It’s May Day today, but we still have some work to do. To the coalface we go.
Is the ghost of the IMF’s past back to haunt Africa? It seems these days that no economic news item about the continent is complete without some reference to “The Fund.” So we kick things off with a story about the IMF’s latest tussle with the government of Mozambique.
(1) It was revealed this past April that Mozambique, previously the IMF’s poster child for a “new Africa”, had not disclosed about US$1 billion worth of debt to the Fund. The Mozambican government maintains it didn’t see the need to disclose the debt because it was contracted to protect the country’s “strategic infrastructure.” For instance, about half of the previously undisclosed amount is said to have been contracted by Pro-Indicus, established by the state in 2012 to protect the country’s newly discovered oil and gas reserves.
Whatever the reasons for the non-disclosure, the IMF’s upset and has since suspended additional lending to Mozambique setting off a chain reaction of similar actions by the World Bank and the UK government.
(2) Still on news about the IMF and Africa: the South African Mail and Guardian wins our headline of the week competition with this: “After fighting hard, Zambia expected to stumble into the IMF’s waiting arms”. Notice that the headline says nothing about those arms being loving arms.
(3) Sticking with Zambia, we came across this paragraph showcasing the dubious promise of privatization and so-called “tax incentives”:
Unfortunately, when [Zambia’s copper] mines were privatized in the 1990s [at the behest of the IMF, World Bank and other donors], investors in the sector were offered very attractive tax incentives that shielded them from paying higher taxes as the copper prices rose. As a consequence, despite copper making up more than 70% of total exports, the contribution to tax revenues is relatively small compared with other countries. In 1992, when the mines were owned by the state and copper prices averaged $2,280 per ton and production was 400,000 tons, the government was able to collect $200million in revenues and other remittances. In 2004, when the mines [had been privatized] and the copper prices had risen to $2,868 and copper production was 400,000, the government only received about $7million in revenues.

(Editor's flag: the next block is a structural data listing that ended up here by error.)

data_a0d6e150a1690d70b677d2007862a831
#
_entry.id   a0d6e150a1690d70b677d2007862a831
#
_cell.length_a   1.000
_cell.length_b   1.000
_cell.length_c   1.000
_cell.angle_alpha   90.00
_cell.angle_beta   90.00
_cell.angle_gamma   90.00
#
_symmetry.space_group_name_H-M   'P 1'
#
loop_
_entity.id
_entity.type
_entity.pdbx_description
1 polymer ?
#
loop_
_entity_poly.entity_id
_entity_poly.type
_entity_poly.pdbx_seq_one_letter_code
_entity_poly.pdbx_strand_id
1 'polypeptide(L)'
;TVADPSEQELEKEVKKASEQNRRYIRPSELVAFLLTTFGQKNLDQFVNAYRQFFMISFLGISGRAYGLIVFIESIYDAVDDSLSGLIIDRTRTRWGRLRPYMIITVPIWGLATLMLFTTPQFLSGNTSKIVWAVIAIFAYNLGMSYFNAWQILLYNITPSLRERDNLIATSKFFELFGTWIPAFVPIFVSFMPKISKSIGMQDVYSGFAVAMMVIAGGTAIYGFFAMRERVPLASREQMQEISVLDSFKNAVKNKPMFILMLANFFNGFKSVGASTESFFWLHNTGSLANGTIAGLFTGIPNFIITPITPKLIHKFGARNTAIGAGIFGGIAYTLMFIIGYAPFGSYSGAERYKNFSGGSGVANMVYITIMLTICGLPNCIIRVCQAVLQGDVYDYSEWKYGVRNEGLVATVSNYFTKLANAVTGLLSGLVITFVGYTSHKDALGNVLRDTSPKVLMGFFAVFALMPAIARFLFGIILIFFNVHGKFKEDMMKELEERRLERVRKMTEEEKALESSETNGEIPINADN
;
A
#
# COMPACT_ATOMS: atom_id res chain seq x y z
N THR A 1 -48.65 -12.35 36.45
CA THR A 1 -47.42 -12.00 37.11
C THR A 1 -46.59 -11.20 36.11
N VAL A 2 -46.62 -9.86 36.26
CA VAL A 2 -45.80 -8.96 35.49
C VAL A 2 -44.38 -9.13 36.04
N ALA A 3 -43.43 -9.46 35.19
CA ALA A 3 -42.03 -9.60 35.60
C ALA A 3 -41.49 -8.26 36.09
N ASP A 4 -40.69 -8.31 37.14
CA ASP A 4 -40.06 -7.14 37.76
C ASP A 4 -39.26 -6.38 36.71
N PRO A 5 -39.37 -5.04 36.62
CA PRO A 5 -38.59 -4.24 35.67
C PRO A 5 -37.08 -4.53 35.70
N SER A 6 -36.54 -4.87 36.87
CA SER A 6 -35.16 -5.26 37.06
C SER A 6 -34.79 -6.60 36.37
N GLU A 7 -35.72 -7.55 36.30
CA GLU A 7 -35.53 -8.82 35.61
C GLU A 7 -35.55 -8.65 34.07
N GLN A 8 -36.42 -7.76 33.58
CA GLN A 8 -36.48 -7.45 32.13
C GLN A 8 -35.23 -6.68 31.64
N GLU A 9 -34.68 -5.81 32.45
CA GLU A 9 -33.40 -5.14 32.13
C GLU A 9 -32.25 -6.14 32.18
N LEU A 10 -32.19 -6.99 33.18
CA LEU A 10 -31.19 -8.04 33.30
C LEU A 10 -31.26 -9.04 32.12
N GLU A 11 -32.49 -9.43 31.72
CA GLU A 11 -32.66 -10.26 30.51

It’s from page 9 of the two-year old study “Zambia: Building Prosperity from Resource Wealth.”
(4) This type of economics that unambiguously promises magical things to appear out of lower corporate taxes and privatization has rightfully been called “voodoo economics.” And we are happy to learn there is now growing opposition to it among the younger generation, like the former New York Times economics reporter Catherine Rampall (now an opinion writer at the Washington Post):
Just 35 percent of respondents [inthe latest youth poll from Harvard’s Institute of Politics] said they agreed with the statement that tax cuts are an effective way to increase growth, which is 5 percentage points lower than last year and the lowest share since the poll first asked a question with this phrasing. This is bad news for Republican candidates, all of whose economic policies are predicated on very generous assumptions about tax cuts and growth.